Lessons in Urbanization


At the very core of me is the fact that I am a suburban girl. Yes, the city was never far and I did visit often most of my time was spent in the shadow of Dallas right in the middle of Dallas and Ft. Worth. I moved to the San Antonio which is undoubtedly a city it’s incredibly different from my suburban paradise and even the proper city I call the proud part of my past. In my time in the city here are a few things I’ve learned.

  • I am now recently afraid of dogs after being nearly attacked by wild dogs waiting for buses and walking through poorly designed parking structures.
  • I don’t like happening upon people in various stupors on the stoops of businesses.
  • This city moves at a ridiculously slow place.
  • I find tourists even more obnoxious than ever before.
  • I am amazed with how antiquated at time this city is and what it means in the grander scheme of city planning. People still can find and still use payphones.
  • I am incredibly surprised how far I can get with without a car between the buses and my own two feet. And now that I have a car I’m surprised how many places I now can reach.
  • I am also incredibly surprised with all of this access some places are still tortuously inaccessible.
  • There are a few very nice buses here: my question is why there aren’t more of them?
  • There are more houses of predatory lending here than I have ever seen. These establishments prey on those who need financial help most and trap them in a spiral of debt. I see plenty on my ride home from work.
  • The food scene here is very rapidly changing. I’m happy to be in the middle of it while I tell tourists to visit plastic haunts, I savor the bounty of now being a local.
  • I’m amazed that San Antonio is a young and old city simultaneously and there seems to be no middle ground.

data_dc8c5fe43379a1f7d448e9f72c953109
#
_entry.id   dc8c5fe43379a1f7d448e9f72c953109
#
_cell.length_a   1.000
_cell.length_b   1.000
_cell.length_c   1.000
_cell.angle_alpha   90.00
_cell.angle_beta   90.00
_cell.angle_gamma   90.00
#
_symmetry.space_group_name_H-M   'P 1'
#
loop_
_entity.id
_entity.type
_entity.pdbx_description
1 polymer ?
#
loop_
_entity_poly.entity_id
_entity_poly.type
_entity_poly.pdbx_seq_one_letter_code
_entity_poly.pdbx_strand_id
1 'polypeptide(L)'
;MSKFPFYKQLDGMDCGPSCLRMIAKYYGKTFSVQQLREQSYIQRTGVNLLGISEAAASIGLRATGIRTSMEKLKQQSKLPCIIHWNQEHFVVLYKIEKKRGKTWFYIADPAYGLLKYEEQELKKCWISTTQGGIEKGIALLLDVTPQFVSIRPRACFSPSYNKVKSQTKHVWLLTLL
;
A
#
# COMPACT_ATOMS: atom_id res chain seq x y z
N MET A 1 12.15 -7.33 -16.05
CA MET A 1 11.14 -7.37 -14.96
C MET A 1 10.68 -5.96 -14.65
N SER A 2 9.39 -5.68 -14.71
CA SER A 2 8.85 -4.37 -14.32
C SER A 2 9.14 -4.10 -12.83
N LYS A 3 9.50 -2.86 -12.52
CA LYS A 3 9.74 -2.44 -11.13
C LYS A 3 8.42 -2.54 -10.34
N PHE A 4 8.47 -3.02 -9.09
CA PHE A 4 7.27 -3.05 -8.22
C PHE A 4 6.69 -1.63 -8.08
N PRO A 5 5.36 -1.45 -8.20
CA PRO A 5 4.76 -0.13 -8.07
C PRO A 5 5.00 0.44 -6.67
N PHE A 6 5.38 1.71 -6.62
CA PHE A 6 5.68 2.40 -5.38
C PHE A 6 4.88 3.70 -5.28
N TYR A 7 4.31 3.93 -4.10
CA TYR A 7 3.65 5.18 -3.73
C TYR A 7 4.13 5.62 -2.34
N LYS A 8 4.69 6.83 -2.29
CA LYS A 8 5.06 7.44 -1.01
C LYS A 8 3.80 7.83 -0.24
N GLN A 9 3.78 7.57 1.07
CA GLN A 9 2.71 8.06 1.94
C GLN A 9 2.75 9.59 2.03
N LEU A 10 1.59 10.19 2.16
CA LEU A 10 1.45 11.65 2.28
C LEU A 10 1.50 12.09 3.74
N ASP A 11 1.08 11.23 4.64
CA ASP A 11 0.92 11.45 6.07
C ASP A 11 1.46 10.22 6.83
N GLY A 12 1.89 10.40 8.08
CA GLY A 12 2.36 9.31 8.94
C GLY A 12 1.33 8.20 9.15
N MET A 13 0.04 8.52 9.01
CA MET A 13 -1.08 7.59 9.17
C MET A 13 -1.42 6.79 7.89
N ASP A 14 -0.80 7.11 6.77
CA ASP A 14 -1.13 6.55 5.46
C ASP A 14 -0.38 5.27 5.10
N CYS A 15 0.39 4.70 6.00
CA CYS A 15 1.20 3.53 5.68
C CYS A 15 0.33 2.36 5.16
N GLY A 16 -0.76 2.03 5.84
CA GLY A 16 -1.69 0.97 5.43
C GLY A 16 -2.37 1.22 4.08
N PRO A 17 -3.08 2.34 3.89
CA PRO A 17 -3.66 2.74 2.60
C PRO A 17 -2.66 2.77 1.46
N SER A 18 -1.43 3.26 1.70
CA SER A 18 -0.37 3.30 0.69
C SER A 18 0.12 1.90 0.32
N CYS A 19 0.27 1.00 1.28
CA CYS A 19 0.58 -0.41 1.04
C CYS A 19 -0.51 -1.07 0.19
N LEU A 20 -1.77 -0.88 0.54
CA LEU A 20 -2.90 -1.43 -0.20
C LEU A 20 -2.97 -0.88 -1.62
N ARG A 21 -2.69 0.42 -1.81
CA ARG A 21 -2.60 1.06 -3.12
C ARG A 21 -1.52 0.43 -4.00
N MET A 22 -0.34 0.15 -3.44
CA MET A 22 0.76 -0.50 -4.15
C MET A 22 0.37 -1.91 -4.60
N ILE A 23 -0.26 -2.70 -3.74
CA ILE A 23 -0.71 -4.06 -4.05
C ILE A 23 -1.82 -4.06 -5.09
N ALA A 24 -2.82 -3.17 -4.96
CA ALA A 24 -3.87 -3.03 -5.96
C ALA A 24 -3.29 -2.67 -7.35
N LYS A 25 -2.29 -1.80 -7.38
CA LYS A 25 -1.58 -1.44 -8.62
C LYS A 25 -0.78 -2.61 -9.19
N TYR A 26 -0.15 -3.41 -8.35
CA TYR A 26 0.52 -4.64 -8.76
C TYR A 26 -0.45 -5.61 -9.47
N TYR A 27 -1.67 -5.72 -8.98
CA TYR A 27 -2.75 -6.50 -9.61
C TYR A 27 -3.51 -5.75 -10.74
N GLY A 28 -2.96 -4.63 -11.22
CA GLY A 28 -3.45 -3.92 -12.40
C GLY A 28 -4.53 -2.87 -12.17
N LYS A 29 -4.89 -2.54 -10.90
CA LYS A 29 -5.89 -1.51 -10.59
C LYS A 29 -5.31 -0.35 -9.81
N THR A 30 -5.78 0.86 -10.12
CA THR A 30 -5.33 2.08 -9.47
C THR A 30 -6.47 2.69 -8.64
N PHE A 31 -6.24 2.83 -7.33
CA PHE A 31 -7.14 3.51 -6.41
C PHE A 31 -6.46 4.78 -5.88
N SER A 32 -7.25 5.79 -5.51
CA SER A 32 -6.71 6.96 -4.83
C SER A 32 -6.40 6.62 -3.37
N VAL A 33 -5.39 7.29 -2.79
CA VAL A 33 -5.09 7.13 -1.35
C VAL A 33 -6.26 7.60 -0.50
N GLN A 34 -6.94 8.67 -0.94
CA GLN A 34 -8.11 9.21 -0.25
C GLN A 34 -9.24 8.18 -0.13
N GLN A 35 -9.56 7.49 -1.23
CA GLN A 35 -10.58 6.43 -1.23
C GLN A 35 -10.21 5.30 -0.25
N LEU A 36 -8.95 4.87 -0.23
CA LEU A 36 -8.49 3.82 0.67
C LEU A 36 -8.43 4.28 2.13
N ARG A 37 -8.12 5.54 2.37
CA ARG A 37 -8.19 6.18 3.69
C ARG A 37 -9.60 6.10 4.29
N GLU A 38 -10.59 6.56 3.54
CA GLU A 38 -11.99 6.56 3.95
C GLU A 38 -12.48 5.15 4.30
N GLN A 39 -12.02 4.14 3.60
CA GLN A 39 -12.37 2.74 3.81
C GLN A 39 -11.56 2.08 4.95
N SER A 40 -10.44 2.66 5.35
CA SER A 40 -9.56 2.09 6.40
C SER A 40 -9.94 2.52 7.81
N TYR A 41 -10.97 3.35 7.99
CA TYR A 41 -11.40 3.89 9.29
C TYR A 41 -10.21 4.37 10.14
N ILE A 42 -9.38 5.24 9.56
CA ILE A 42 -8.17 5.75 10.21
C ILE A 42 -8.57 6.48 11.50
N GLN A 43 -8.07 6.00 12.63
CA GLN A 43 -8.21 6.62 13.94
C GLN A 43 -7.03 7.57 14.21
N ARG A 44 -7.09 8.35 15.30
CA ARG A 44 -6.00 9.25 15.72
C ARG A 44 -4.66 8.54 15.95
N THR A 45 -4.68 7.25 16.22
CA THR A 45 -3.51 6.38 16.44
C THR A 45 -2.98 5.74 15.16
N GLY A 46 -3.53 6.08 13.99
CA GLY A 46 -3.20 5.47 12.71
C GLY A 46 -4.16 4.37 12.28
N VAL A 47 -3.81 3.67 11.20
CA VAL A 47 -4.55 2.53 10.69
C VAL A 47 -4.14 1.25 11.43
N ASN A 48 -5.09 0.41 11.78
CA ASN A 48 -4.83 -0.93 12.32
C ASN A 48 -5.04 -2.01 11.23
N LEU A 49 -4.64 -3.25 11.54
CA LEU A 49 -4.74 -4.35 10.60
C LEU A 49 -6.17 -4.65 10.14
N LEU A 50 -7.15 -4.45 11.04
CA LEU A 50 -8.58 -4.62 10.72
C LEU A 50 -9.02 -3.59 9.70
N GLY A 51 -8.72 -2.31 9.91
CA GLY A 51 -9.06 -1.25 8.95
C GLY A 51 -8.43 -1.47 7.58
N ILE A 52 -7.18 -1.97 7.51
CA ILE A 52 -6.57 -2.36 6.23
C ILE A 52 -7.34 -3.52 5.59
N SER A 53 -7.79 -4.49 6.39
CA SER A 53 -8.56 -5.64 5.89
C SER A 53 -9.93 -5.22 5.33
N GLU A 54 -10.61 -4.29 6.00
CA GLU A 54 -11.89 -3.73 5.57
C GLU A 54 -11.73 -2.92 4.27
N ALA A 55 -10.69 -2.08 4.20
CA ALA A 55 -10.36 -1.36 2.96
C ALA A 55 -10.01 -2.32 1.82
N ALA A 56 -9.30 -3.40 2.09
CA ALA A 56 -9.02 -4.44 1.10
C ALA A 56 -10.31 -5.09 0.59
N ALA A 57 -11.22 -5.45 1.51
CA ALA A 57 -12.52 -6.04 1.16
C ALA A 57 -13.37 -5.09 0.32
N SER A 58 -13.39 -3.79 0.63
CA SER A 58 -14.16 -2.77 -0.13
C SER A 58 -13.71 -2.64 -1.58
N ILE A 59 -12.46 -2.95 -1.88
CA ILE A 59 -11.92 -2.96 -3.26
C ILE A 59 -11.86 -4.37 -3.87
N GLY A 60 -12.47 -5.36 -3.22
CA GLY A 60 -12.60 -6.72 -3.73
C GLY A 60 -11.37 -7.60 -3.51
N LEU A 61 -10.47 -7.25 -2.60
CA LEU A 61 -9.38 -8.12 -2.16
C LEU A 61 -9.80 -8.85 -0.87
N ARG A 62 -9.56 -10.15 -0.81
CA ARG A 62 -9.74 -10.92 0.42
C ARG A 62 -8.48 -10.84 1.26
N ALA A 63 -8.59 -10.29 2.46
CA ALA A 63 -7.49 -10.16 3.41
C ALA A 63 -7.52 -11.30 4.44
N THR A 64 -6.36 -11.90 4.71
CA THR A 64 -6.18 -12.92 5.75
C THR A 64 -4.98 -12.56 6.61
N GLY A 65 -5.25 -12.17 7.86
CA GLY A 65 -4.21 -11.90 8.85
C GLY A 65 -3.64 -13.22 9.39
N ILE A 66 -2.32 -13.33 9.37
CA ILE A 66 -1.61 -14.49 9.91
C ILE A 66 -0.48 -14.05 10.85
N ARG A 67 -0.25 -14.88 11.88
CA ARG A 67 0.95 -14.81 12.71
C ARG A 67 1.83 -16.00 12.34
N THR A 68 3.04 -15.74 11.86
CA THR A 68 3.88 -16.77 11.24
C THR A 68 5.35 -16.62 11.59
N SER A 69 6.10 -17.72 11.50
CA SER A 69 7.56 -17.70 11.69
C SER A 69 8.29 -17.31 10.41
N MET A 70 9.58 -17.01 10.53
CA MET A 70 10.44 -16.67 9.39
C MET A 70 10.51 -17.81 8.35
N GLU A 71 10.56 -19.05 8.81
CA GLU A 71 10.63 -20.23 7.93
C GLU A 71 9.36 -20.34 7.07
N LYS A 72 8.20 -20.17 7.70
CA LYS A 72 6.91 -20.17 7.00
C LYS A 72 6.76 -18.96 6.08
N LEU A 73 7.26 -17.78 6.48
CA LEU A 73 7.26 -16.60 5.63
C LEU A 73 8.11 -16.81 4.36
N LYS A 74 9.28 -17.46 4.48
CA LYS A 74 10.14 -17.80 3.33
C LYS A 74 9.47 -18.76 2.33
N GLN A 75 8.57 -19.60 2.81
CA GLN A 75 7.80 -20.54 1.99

• San Antonio on a whole seems to be a city of no middle ground: the housing issues here are interesting either apartments are very expensive or designated for low-income housing.
  • It seems like the new emergence of a middle class here has posed a few issues, I look forward to seeing them resolved.
  • Now that I’m driving, I do love that I can leave the city and visit plenty of other locations.
  • I’ve gotten use to a wide variety of noises.
  • I have no idea how to make friends as an adult in this city that doesn’t involve stomaching the bar scene or frolicking around other hipster locations that I normally frequent. Like how do we do that? Is there a Tinder for friends?
  • There is something to be said about a sensible flat shoe in the city.
  • First Friday is pretty magical.
  • I do love South Town.
  • Come to think of it, most of the arts districts are where I’ll likely be found.
  • But bigger city does mean more history and ARCHIVES. ARCHIVES.

This is a short one and maybe I’ll add to it as I learn more. But I will say whenever I leave Dallas, I am miserable leaving the skyline. When I return to Dallas, the skyline is what greets me: I love the glitter of artificial Suns and man’s desire to blanket the sky with its own burning effigies. I’m a suburban girl by nature, but a city girl at heart.


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I'm just your everyday human person with a keen eye for what's really happening. Be prepared for wit, humor and Dr. Who references. Loves include anime, writing, eating sweets, art and visits to the park to feed the ducks.

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